Daily rhythm doesn’t have to be complicated. For those of you with small children, just getting through the day with rising, breakfast and clean up, personal hygiene, play, eating and napping, play, dinner, bath, bedtime – well, that’s all you need along with some songs, fingerplays, and a smile. 🙂

Older children can have more complicated rhythms but I would encourage you to step in for those under the 16 year old developmental change (and some 17 year olds may still also need help) and help them craft a rhythm that reflects a balance between head, heart, hands. Where is the bodily movement? Are they learning and expanding their minds? Are they helping the family and helping others? Where is their community of people?

The rhythms in the house should even nourish the adults. If every bit of the rhythm is geared around the children, where is the time and space for you as a person? For you with the other adults in the house? Time with your spouse? Time with your parents or extended family? Time is our most precious commodity. Many of us have children and aging parents and understand this all too well.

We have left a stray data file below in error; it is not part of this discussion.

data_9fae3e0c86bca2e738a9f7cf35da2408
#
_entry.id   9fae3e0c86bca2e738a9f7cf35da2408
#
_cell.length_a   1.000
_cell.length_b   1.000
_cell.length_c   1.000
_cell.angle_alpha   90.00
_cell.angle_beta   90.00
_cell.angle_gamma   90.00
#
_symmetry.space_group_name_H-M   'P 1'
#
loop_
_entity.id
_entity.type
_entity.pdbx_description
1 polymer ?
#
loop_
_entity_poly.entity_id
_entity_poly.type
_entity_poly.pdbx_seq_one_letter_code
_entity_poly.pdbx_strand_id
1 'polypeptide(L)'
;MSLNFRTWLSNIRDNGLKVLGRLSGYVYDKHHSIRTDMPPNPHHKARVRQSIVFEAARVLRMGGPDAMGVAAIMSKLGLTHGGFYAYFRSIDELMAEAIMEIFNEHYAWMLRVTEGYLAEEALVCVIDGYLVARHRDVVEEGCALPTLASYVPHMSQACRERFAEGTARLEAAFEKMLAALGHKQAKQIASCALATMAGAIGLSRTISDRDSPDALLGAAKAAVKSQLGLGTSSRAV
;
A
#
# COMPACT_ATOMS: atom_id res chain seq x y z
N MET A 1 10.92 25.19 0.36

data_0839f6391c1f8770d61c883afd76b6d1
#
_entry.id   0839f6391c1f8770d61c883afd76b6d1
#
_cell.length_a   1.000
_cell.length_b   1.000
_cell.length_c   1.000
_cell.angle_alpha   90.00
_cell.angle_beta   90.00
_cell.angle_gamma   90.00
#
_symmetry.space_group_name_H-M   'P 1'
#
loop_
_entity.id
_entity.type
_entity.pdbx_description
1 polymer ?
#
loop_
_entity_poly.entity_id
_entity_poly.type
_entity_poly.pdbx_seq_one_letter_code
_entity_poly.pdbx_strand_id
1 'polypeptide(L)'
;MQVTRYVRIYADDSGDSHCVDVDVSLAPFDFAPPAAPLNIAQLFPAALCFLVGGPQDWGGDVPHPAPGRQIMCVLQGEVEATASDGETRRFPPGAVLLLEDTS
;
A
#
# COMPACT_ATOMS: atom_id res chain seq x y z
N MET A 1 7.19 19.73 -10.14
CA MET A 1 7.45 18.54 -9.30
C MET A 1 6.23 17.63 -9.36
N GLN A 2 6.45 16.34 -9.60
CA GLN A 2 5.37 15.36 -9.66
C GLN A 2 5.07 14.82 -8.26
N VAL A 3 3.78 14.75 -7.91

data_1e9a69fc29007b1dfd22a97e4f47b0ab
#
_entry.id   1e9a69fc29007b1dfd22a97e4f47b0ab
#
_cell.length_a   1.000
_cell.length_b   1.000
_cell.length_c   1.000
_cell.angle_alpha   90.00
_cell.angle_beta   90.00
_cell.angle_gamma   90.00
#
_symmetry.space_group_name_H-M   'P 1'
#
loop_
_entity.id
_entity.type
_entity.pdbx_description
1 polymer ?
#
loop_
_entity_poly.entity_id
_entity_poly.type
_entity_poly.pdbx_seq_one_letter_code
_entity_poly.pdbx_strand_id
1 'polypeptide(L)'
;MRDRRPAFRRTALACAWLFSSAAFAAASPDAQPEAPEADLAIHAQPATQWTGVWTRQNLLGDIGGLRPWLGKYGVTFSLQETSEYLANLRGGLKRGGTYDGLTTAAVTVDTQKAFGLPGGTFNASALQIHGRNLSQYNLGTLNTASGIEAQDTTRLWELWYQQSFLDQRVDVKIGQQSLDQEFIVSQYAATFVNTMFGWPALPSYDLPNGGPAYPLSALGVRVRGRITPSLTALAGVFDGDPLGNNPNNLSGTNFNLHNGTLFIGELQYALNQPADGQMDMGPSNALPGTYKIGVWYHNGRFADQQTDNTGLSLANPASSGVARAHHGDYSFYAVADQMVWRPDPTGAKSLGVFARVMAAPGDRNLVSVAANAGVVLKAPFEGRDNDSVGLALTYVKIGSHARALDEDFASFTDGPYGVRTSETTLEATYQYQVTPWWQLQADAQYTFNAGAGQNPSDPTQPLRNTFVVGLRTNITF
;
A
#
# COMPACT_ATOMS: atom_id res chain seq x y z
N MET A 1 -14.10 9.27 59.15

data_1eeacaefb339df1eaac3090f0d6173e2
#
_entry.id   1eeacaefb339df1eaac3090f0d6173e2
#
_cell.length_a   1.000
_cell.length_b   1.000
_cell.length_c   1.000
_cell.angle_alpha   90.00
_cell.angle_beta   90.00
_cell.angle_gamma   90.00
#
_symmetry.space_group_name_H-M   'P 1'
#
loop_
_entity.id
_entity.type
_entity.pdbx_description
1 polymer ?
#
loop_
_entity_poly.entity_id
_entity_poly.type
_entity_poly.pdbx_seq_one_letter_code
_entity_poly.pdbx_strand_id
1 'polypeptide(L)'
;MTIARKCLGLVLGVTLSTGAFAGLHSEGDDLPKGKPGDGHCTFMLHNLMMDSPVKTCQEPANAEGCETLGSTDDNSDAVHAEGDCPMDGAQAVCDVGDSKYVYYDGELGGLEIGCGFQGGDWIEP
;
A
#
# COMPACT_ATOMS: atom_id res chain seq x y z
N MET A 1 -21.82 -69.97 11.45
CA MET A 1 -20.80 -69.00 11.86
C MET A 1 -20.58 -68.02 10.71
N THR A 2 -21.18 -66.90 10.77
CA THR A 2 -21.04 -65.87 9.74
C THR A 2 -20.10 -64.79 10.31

Rhythm can be a great source of renewal and a great source of joy – you really can have and make time to have fun! Living together is wonderful.

I would love to hear about your Eastertide New Beginnings!

Blessings,
Carrie

The Fallow Waiting

As I write this, it has been a long night of rain and thunderstorms. Our little rescue dog woke up at 4 AM shaking with fear with the thunder; sleep would have to wait. I am looking out from our kitchen table over the pastures seeing the green of spring and waiting for things to dry a bit to take our horses out. I am waiting this morning, just as today is a day of waiting in the Christian calendar for Easter tomorrow.

Every year I find the period of Holy Week hard. I am not sure why, but it always feels like a week that is tumultuous internally as I wrestle with myself, wrestle with the things I wish I could change about myself or whatever is happening and often feel deeply attacked spiritually. It’s a week of sacred work, but all on the inside so no one knows except me. Sometimes I can feel like a butterfly ready to emerge. Perhaps that is part of the Easter cycle, of the seasonal cycle, of being human.